Staying one step ahead
“We have regular training sessions (which include regular presentations from our bank) and are constantly reviewing our processes based on what we’re facing, but as with everything there is a balance to be found. The business still has to run efficiently and profitably – and putting too many procedures in place stops the flow and can actually be detrimental.
“At Europa we want to remain agile even whilst we are growing rapidly. Reacting fast and effectively to whatever happens across the whole business is a key focus. As a finance department, we are at the front line of these particular money-related demands, but any area of a business could be targeted for exploitation by criminals.”
A business-wide responsibility
While email scamming is the primary method of cyberattacks, it is by no means the only way in which a company is vulnerable. In logistics especially, with multiple partners operating in different countries, cybercriminals will search for and exploit the weakest link in the supply chain. Buoyed by the kudos and technical satisfaction which comes from a successful hack, they are constantly developing tools with which to attack organisations, with little or no regard for size or value. IT Director, Richard Litchfield is continually improving security to prevent penetration, but says it’s an ongoing battle.
“The global nature of cybercrime, its fast-moving pace and the sheer magnitude of the issue means the situation changes daily as more threats are developed. We carry out regular penetration testing and every time a threat is perceived we re-examine the procedures we have in place, but it’s a continuous process. So much so that we are looking at employing a full-time member of staff to take responsibility across the business.
“It’s not just the online risk. To combat that we could install a better firewall, improve our defences, but at the end of the day, as Rob said, the business still has to function effectively, so we need a balance. For me, much of that comes from education and awareness.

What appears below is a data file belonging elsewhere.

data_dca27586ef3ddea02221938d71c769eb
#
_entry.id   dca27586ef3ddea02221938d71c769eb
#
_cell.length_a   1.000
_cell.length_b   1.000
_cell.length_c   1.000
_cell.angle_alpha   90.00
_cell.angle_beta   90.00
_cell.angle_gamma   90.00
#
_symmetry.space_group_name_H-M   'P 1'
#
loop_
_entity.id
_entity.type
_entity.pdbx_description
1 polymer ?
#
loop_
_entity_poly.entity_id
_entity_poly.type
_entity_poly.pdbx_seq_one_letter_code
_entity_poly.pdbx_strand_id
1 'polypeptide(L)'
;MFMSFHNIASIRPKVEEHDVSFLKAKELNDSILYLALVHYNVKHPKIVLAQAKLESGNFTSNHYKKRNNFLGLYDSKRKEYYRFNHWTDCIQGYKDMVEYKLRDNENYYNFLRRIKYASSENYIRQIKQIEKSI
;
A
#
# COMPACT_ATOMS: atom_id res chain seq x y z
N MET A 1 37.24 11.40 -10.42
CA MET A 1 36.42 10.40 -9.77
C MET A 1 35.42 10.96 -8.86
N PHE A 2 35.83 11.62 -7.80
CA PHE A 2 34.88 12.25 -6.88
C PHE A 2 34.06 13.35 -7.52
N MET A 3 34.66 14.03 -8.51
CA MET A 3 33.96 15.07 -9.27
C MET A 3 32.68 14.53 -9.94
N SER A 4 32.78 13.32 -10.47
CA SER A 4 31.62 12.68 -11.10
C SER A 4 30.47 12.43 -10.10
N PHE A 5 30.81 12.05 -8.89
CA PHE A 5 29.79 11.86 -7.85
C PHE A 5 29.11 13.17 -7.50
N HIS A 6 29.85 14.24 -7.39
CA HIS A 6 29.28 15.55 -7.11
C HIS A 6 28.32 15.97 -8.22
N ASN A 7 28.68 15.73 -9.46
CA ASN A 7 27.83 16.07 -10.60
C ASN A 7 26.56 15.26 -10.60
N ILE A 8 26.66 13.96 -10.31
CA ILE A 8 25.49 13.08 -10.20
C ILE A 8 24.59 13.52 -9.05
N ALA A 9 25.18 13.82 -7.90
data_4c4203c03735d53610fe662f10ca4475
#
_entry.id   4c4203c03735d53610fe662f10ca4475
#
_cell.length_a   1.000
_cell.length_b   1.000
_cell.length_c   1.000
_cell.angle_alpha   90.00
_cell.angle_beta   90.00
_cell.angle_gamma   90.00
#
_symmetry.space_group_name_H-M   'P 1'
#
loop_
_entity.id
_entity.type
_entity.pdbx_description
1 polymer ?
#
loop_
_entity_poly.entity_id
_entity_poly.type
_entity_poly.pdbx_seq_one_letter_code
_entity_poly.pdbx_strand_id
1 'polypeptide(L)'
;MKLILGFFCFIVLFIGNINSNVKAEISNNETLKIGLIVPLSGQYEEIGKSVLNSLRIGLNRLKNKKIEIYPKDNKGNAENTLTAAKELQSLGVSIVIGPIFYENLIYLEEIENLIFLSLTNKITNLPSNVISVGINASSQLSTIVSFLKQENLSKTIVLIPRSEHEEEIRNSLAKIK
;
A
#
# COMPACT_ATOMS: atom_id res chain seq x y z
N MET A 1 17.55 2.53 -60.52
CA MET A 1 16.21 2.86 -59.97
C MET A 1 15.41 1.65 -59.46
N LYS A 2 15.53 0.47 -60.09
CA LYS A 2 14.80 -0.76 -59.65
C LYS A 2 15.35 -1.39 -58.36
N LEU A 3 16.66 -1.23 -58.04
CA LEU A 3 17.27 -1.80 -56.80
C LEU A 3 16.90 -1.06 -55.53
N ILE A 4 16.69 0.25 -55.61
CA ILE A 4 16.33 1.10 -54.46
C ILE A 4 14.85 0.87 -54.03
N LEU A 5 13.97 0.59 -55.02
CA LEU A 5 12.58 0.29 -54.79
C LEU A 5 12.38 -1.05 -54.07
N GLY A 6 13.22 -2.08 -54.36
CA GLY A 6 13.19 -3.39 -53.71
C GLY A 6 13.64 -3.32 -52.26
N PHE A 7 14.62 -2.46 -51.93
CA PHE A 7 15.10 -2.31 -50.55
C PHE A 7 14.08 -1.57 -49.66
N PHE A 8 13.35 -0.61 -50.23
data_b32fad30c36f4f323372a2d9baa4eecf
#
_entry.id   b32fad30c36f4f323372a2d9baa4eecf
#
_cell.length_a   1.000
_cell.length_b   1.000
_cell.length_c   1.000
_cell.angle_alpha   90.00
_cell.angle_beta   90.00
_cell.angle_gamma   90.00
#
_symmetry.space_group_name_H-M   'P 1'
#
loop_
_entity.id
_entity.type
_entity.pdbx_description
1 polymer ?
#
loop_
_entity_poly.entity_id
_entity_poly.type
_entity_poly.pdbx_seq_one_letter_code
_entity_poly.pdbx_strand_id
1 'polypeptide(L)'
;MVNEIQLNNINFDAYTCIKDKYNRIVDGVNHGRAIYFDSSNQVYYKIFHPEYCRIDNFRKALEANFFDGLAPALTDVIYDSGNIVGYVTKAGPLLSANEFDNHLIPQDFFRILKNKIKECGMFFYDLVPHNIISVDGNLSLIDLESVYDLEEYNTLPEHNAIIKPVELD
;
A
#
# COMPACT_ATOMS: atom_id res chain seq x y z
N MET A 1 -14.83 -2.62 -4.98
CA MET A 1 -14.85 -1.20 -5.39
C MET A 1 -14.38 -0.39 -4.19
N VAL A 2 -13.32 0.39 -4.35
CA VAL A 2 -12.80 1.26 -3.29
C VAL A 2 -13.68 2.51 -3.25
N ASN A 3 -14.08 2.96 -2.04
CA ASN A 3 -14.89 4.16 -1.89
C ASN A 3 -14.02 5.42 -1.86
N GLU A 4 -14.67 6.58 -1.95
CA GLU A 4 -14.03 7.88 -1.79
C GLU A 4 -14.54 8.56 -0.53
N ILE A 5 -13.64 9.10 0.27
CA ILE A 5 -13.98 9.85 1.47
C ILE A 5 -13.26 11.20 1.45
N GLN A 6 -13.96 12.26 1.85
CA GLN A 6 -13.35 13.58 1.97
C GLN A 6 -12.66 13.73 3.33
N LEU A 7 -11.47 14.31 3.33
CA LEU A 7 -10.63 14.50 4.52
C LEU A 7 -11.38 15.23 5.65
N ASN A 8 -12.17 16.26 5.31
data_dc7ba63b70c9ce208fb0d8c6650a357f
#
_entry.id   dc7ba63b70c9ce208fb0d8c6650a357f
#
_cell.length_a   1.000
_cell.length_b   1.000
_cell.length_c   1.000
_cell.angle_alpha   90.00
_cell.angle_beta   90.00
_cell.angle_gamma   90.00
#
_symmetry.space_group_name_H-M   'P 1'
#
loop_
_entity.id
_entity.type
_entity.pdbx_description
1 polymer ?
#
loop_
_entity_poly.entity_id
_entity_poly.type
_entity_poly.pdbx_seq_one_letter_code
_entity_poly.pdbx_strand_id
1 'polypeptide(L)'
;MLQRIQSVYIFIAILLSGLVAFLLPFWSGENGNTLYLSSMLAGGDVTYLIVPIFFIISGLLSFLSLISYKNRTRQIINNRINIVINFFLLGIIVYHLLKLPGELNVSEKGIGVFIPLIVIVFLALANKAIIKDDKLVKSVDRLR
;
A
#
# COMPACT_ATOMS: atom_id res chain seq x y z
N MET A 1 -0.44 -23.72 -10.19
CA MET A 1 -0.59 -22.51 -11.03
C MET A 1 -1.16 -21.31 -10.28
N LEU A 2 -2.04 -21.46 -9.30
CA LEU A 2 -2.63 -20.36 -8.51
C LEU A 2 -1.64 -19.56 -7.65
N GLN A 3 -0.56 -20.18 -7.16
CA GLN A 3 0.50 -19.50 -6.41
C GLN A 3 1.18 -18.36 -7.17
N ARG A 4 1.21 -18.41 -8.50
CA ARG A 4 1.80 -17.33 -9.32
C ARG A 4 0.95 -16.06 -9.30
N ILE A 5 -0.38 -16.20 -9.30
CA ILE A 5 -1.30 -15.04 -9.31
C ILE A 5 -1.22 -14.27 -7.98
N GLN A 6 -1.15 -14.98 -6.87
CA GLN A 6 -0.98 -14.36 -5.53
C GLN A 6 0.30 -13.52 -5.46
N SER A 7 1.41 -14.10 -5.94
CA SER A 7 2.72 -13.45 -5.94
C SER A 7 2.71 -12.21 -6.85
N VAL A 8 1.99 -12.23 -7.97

Raising cybercrime awareness
“We can lock down our networks even further and prevent people from adding their own devices but that’s not helping them to do their jobs or be productive. Far better to invest in training and education, so that everyone knows how to work securely, how to recognise a threat and perhaps most importantly – why it matters.
“This type of awareness can be a great weapon in the fight against cyber criminals and is often the first step, giving businesses a whole army of people looking out for chinks in the armour. Taking this sort of considered view also allows the problem to be addressed as a company-wide issue, looking at the impact across the business rather than on a departmental basis.
“Obviously, the threat of an attack doesn’t just come from external sources and we are acutely aware that these same employees can pose a risk as well. Disgruntled or simply unscrupulous employees can be bribed to give access to systems – but good education should at least prevent them being duped through ignorance.”